As I expressed in my last article and on the Facebook page, we are about to enter into an active pattern that’s going to make things extremely interesting. For several days now, I have discussed with several of my colleagues that I strongly felt that the Southern Plains could be dealing with a potentially major winter storm by the end of this week/early weekend, but I’ve been quite vague in my updates to the public simply because it has been highly uncertain on how all of this is going to play out.
I want to be very upfront by saying that there is still a level of high uncertainty, but after studying and analyzing the forecast models and the expected trends for the upcoming days, it’s really beginning to look like the Southern Plains could be dealing with a major ice storm from Thursday night going into Saturday morning. There are still a lot of unanswered questions that will determine whether this is more of a minor event or something that could end up being a major ice storm for the area.
As I’ve mentioned for several days now, we have a strong Canadian high pressure system that is going to push into the United States and give us another shot of really cold, Arctic air. A cold front is going to swing south into the Southern Plains later in the week, which starts moving into the panhandle of Texas and northwest Oklahoma on midday Thursday and through central Oklahoma by that evening. The cold air will continue to push further to the south on Friday and Saturday, and given the amount of moisture that could be moving through the area around the same time, could set up the classic ice storm.
One of the major wildcards in all of this is how much moisture will be in place over the area, which is making for a difficult forecast. The NAM has been most aggressive with precipitation totals giving many areas in Oklahoma and Texas well over 3 inches of precipitation. If that were to occur, parts of northern Texas and Oklahoma would be dealing with a crippling ice storm, and major power outages and disruptions to travel would be expected. The latest European model is not quite as aggressive with precipitation totals but still gives the southeastern half of Oklahoma into Texas an impressive 1.5 to 2.5 inches of precipitation, which would still cause a major ice storm for the regions that have the cold air in place. The GFS is much more conservative on its totals, but some of the GFS ensembles are also giving the area a lot of precipitation. With that said, some ensembles keep the area mostly dry.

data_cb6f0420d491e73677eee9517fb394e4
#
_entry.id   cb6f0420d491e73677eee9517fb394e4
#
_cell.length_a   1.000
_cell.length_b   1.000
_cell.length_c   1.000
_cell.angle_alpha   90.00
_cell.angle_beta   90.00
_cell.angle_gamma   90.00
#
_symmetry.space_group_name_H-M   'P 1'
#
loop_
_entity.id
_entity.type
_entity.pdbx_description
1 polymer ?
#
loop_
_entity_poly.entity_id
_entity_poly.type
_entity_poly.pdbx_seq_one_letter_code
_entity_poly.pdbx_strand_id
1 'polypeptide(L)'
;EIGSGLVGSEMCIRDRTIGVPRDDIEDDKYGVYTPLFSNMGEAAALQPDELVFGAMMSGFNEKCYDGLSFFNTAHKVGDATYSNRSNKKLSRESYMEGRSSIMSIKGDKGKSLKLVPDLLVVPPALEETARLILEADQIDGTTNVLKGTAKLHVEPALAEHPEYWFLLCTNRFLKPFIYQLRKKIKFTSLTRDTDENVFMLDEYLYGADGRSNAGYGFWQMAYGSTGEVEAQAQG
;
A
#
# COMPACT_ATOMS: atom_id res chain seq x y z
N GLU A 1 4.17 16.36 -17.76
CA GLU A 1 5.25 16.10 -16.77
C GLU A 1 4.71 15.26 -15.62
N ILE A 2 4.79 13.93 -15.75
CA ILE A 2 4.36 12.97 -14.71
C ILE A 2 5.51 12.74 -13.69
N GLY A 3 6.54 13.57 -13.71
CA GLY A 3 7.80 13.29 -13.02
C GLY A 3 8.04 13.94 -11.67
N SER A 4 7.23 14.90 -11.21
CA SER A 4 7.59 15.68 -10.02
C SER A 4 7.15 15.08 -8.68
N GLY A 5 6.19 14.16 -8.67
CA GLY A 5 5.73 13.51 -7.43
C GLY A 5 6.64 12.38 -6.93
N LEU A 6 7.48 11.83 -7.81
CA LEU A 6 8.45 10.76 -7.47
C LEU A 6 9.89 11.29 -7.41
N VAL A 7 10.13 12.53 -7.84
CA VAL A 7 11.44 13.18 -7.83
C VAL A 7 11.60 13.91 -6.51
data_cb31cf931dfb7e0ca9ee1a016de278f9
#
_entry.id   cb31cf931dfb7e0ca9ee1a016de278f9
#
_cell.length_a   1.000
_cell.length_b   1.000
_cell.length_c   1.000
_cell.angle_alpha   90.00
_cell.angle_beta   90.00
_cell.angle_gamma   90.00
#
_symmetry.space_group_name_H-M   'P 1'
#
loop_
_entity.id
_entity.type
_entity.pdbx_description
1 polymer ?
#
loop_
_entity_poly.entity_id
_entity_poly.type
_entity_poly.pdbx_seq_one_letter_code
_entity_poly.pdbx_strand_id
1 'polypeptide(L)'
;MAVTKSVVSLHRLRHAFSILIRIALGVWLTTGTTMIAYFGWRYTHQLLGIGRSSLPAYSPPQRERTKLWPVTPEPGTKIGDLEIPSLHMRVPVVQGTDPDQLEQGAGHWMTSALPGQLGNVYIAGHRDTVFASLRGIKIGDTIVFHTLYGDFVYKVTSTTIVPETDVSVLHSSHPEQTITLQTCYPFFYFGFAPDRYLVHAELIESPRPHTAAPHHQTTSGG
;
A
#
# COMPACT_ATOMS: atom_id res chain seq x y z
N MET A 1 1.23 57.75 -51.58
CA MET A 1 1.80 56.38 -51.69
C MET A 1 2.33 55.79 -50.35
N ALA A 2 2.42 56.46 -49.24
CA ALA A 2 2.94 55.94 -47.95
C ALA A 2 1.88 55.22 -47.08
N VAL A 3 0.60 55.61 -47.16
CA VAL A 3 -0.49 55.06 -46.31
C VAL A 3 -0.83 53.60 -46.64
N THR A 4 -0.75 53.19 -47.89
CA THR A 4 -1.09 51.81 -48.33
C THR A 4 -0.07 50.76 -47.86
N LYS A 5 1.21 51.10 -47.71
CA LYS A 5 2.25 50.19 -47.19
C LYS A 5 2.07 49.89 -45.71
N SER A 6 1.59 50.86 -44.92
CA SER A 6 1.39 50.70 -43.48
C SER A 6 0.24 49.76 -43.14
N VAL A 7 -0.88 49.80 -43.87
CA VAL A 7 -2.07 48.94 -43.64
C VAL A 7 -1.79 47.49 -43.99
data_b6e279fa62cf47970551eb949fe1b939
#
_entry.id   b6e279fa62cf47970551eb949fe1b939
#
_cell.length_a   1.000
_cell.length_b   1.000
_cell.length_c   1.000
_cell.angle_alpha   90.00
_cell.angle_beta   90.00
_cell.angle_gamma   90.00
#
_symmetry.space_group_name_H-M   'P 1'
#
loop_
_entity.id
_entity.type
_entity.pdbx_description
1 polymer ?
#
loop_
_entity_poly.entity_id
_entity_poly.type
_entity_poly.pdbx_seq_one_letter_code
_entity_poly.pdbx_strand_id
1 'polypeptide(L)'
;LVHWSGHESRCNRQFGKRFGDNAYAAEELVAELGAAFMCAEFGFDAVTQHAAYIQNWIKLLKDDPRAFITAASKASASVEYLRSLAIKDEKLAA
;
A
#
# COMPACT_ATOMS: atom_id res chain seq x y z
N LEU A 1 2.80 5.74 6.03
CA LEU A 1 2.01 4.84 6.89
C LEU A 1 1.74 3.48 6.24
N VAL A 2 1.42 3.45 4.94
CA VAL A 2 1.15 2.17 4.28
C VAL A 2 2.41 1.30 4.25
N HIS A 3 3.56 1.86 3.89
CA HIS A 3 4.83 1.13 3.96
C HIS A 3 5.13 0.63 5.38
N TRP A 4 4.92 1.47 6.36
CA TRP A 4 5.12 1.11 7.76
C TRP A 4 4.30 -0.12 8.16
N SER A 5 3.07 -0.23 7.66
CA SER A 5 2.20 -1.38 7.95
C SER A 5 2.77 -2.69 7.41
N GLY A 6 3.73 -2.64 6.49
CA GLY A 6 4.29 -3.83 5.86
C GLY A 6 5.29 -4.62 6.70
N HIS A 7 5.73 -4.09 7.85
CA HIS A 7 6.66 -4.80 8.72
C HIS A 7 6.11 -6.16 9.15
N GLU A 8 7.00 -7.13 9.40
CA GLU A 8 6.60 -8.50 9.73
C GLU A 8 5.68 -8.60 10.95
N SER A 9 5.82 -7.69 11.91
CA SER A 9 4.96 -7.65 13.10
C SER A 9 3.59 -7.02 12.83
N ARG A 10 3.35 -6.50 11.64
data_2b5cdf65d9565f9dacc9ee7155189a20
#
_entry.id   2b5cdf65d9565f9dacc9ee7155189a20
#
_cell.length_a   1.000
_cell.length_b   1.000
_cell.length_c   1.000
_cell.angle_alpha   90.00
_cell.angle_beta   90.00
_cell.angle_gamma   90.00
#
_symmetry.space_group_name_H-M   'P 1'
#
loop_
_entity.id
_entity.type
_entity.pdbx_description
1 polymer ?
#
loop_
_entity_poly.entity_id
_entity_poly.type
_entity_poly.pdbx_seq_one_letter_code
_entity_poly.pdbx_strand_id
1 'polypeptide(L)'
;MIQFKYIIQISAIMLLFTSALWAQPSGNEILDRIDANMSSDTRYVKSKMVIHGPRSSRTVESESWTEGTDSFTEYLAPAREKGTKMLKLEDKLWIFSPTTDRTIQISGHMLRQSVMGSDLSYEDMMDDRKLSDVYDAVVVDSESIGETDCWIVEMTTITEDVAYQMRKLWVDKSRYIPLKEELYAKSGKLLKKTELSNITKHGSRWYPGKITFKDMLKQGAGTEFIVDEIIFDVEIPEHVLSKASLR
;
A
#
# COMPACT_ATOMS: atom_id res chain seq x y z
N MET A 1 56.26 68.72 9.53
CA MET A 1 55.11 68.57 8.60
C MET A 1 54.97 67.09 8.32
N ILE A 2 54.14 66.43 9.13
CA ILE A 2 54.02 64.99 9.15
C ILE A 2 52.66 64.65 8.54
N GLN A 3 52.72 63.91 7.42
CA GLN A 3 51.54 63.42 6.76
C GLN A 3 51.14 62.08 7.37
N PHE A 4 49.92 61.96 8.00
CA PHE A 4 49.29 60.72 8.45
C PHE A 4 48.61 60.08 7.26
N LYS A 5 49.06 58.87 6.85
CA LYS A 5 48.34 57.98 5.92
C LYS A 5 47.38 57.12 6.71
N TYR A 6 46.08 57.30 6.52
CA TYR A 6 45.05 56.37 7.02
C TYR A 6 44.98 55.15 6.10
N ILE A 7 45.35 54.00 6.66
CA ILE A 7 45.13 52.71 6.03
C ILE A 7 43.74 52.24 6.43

All of this is due to an upper level low that will be spinning around in the southwestern United States and pumping precipitation into the area. The cold air will be shallow at first with warmer air above the surface, which is why this will be a freezing rain event and not a snow event. For southern Kansas into northern Oklahoma, there could be a changeover to sleet where the colder air should deepen as time goes on. Another uncertainty is how quickly some of the more southern areas will transition from rain to freezing rain. If the majority of the precipitation falls as rain before the colder air moves in, this event would be less of a hassle for the more southern regions.
As you can see, there are a lot of uncertainties, which is why I love watching these kinds of systems! And if you think the next few days are going to be bad, just wait till early next week. That upper level low is going to come east, and the Southern Plains could get pounded with snow, sleet, and freezing rain depending on where you are at. Winter is approaching quickly, and we are setting the stages of what I expect to be a very exciting and active winter. As we get close to Thanksgiving, the East Coast states could be dealing with a big winter event also. Everything is getting so exciting!
I hope everyone has a great Wednesday, and don’t forget to follow us on Facebook if you don’t already.
Matthew Holliday is a graduate of the University of Oklahoma, where he completed a B.S. in Meteorology and a B.S. in Geographic Information Science. He is currently pursing his master’s degree in meteorology and climatology at Mississippi State University. Matthew founded Firsthand Weather in 2010 as a senior in high school and maintained the site through his undergraduate career. Research that was conducted by Matthew while at OU involved determining the synoptic environment in which various types of wave clouds (including vertically propagating waves and trapped waves) develop in Boulder, Colorado and Norman, OK. Matthew also did research on spatial changes in tornado activity across the United States . The goal of this study was to determine if spatial changes in tornado activity had occurred and if those changes could be linked to changes in average surface dew point temperature. Matthew has completed coursework in dynamics, thermodynamics, cloud physics, calculus and differential equations, statistics, remote sensing, GIS, synoptic meteorology, and mesoscale meteorology. His goal is to provide his audience with a deeper understanding of what drives our weather and climate, while making it easy and enjoyable to learn.